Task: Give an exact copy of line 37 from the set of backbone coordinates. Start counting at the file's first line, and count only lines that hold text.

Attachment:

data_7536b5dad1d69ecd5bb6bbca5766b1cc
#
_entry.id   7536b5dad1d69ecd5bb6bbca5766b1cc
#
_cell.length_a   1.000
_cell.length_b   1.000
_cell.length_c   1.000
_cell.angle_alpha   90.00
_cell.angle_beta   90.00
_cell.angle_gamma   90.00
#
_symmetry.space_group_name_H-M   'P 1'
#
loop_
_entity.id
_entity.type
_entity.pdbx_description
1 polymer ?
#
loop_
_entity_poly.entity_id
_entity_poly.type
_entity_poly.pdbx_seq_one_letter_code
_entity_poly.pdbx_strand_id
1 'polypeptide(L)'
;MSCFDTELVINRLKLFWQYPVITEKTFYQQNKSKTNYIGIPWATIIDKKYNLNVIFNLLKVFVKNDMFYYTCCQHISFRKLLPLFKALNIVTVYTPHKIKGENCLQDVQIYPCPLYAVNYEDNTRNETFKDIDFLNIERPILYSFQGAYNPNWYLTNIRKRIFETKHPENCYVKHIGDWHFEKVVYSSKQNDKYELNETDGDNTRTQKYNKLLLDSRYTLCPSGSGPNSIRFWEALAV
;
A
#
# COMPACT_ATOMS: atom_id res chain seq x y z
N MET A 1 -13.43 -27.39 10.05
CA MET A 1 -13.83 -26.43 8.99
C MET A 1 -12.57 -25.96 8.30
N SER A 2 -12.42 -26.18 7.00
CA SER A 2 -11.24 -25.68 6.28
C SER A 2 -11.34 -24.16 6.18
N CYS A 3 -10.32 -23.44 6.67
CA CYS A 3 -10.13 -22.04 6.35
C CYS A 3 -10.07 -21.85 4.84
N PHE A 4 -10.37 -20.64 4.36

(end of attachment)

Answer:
N CYS A 3 -10.32 -23.44 6.67